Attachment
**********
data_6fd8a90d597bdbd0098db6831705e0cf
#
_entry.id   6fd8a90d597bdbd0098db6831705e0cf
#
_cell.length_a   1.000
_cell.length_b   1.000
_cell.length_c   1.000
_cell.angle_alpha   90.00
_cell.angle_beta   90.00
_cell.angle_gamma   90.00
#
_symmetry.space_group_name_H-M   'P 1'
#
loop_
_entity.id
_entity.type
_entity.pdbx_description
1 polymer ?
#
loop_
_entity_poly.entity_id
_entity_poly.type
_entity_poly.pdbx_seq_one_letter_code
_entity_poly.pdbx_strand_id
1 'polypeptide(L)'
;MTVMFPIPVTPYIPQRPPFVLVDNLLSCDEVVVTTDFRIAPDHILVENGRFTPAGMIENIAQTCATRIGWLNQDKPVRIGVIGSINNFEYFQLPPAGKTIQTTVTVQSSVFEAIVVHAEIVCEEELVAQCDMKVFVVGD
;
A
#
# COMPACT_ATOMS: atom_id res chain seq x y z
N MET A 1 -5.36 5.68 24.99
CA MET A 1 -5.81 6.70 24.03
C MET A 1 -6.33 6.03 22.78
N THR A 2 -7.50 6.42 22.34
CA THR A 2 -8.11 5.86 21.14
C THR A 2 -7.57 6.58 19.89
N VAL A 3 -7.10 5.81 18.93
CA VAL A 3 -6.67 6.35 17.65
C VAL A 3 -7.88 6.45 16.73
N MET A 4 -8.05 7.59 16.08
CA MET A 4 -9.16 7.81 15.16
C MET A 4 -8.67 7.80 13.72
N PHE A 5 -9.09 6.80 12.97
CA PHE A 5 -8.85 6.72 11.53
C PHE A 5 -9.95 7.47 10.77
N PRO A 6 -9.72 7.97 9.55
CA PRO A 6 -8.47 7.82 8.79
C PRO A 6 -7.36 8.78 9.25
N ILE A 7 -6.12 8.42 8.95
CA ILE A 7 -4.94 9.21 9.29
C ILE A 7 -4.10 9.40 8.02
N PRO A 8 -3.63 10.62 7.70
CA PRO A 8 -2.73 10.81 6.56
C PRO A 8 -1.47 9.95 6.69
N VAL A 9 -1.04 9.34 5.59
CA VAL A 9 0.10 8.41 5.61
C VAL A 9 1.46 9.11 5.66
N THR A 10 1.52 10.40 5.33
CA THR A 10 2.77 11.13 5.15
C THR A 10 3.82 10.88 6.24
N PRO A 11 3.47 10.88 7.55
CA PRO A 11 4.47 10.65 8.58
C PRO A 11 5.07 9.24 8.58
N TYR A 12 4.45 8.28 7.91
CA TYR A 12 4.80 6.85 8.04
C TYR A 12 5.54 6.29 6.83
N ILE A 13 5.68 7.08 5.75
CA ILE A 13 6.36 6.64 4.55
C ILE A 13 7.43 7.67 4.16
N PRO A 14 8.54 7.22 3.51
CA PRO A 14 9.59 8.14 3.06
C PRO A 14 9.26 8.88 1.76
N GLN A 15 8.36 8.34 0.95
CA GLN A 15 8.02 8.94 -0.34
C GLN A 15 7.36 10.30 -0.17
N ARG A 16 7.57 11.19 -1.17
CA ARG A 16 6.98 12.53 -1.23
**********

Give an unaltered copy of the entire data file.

data_6fd8a90d597bdbd0098db6831705e0cf
#
_entry.id   6fd8a90d597bdbd0098db6831705e0cf
#
_cell.length_a   1.000
_cell.length_b   1.000
_cell.length_c   1.000
_cell.angle_alpha   90.00
_cell.angle_beta   90.00
_cell.angle_gamma   90.00
#
_symmetry.space_group_name_H-M   'P 1'
#
loop_
_entity.id
_entity.type
_entity.pdbx_description
1 polymer ?
#
loop_
_entity_poly.entity_id
_entity_poly.type
_entity_poly.pdbx_seq_one_letter_code
_entity_poly.pdbx_strand_id
1 'polypeptide(L)'
;MTVMFPIPVTPYIPQRPPFVLVDNLLSCDEVVVTTDFRIAPDHILVENGRFTPAGMIENIAQTCATRIGWLNQDKPVRIGVIGSINNFEYFQLPPAGKTIQTTVTVQSSVFEAIVVHAEIVCEEELVAQCDMKVFVVGD
;
A
#
# COMPACT_ATOMS: atom_id res chain seq x y z
N MET A 1 -5.36 5.68 24.99
CA MET A 1 -5.81 6.70 24.03
C MET A 1 -6.33 6.03 22.78
N THR A 2 -7.50 6.42 22.34
CA THR A 2 -8.11 5.86 21.14
C THR A 2 -7.57 6.58 19.89
N VAL A 3 -7.10 5.81 18.93
CA VAL A 3 -6.67 6.35 17.65
C VAL A 3 -7.88 6.45 16.73
N MET A 4 -8.05 7.59 16.08
CA MET A 4 -9.16 7.81 15.16
C MET A 4 -8.67 7.80 13.72
N PHE A 5 -9.09 6.80 12.97
CA PHE A 5 -8.85 6.72 11.53
C PHE A 5 -9.95 7.47 10.77
N PRO A 6 -9.72 7.97 9.55
CA PRO A 6 -8.47 7.82 8.79
C PRO A 6 -7.36 8.78 9.25
N ILE A 7 -6.12 8.42 8.95
CA ILE A 7 -4.94 9.21 9.29
C ILE A 7 -4.10 9.40 8.02
N PRO A 8 -3.63 10.62 7.70
CA PRO A 8 -2.73 10.81 6.56
C PRO A 8 -1.47 9.95 6.69
N VAL A 9 -1.04 9.34 5.59
CA VAL A 9 0.10 8.41 5.61
C VAL A 9 1.46 9.11 5.66
N THR A 10 1.52 10.40 5.33
CA THR A 10 2.77 11.13 5.15
C THR A 10 3.82 10.88 6.24
N PRO A 11 3.47 10.88 7.55
CA PRO A 11 4.47 10.65 8.58
C PRO A 11 5.07 9.24 8.58
N TYR A 12 4.45 8.28 7.91
CA TYR A 12 4.80 6.85 8.04
C TYR A 12 5.54 6.29 6.83
N ILE A 13 5.68 7.08 5.75
CA ILE A 13 6.36 6.64 4.55
C ILE A 13 7.43 7.67 4.16
N PRO A 14 8.54 7.22 3.51
CA PRO A 14 9.59 8.14 3.06
C PRO A 14 9.26 8.88 1.76
N GLN A 15 8.36 8.34 0.95
CA GLN A 15 8.02 8.94 -0.34
C GLN A 15 7.36 10.30 -0.17
N ARG A 16 7.57 11.19 -1.17
CA ARG A 16 6.98 12.53 -1.23